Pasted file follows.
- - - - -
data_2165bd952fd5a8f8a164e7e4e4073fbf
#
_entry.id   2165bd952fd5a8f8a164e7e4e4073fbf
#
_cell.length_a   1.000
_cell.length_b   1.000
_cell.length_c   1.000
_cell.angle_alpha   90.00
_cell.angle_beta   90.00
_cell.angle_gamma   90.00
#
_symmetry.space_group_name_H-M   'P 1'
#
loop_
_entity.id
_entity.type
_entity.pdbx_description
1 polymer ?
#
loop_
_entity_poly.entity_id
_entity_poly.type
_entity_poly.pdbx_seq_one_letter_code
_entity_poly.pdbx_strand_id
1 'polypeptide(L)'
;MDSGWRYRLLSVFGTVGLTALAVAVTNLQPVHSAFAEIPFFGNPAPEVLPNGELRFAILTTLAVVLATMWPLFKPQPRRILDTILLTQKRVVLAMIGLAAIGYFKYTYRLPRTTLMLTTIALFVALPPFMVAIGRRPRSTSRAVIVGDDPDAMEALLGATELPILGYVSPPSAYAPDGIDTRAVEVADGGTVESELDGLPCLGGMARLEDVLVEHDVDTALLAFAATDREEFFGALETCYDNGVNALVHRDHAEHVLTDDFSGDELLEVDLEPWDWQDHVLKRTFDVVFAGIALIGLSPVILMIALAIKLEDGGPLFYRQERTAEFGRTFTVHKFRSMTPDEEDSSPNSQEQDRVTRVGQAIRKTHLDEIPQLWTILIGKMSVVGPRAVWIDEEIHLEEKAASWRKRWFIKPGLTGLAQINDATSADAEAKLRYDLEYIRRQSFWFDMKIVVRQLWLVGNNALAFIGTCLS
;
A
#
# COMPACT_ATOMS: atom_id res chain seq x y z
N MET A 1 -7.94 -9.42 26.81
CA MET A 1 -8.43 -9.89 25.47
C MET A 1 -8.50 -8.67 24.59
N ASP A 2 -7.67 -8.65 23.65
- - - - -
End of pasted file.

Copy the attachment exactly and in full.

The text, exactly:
data_2165bd952fd5a8f8a164e7e4e4073fbf
#
_entry.id   2165bd952fd5a8f8a164e7e4e4073fbf
#
_cell.length_a   1.000
_cell.length_b   1.000
_cell.length_c   1.000
_cell.angle_alpha   90.00
_cell.angle_beta   90.00
_cell.angle_gamma   90.00
#
_symmetry.space_group_name_H-M   'P 1'
#
loop_
_entity.id
_entity.type
_entity.pdbx_description
1 polymer ?
#
loop_
_entity_poly.entity_id
_entity_poly.type
_entity_poly.pdbx_seq_one_letter_code
_entity_poly.pdbx_strand_id
1 'polypeptide(L)'
;MDSGWRYRLLSVFGTVGLTALAVAVTNLQPVHSAFAEIPFFGNPAPEVLPNGELRFAILTTLAVVLATMWPLFKPQPRRILDTILLTQKRVVLAMIGLAAIGYFKYTYRLPRTTLMLTTIALFVALPPFMVAIGRRPRSTSRAVIVGDDPDAMEALLGATELPILGYVSPPSAYAPDGIDTRAVEVADGGTVESELDGLPCLGGMARLEDVLVEHDVDTALLAFAATDREEFFGALETCYDNGVNALVHRDHAEHVLTDDFSGDELLEVDLEPWDWQDHVLKRTFDVVFAGIALIGLSPVILMIALAIKLEDGGPLFYRQERTAEFGRTFTVHKFRSMTPDEEDSSPNSQEQDRVTRVGQAIRKTHLDEIPQLWTILIGKMSVVGPRAVWIDEEIHLEEKAASWRKRWFIKPGLTGLAQINDATSADAEAKLRYDLEYIRRQSFWFDMKIVVRQLWLVGNNALAFIGTCLS
;
A
#
# COMPACT_ATOMS: atom_id res chain seq x y z
N MET A 1 -7.94 -9.42 26.81
CA MET A 1 -8.43 -9.89 25.47
C MET A 1 -8.50 -8.67 24.59
N ASP A 2 -7.67 -8.65 23.65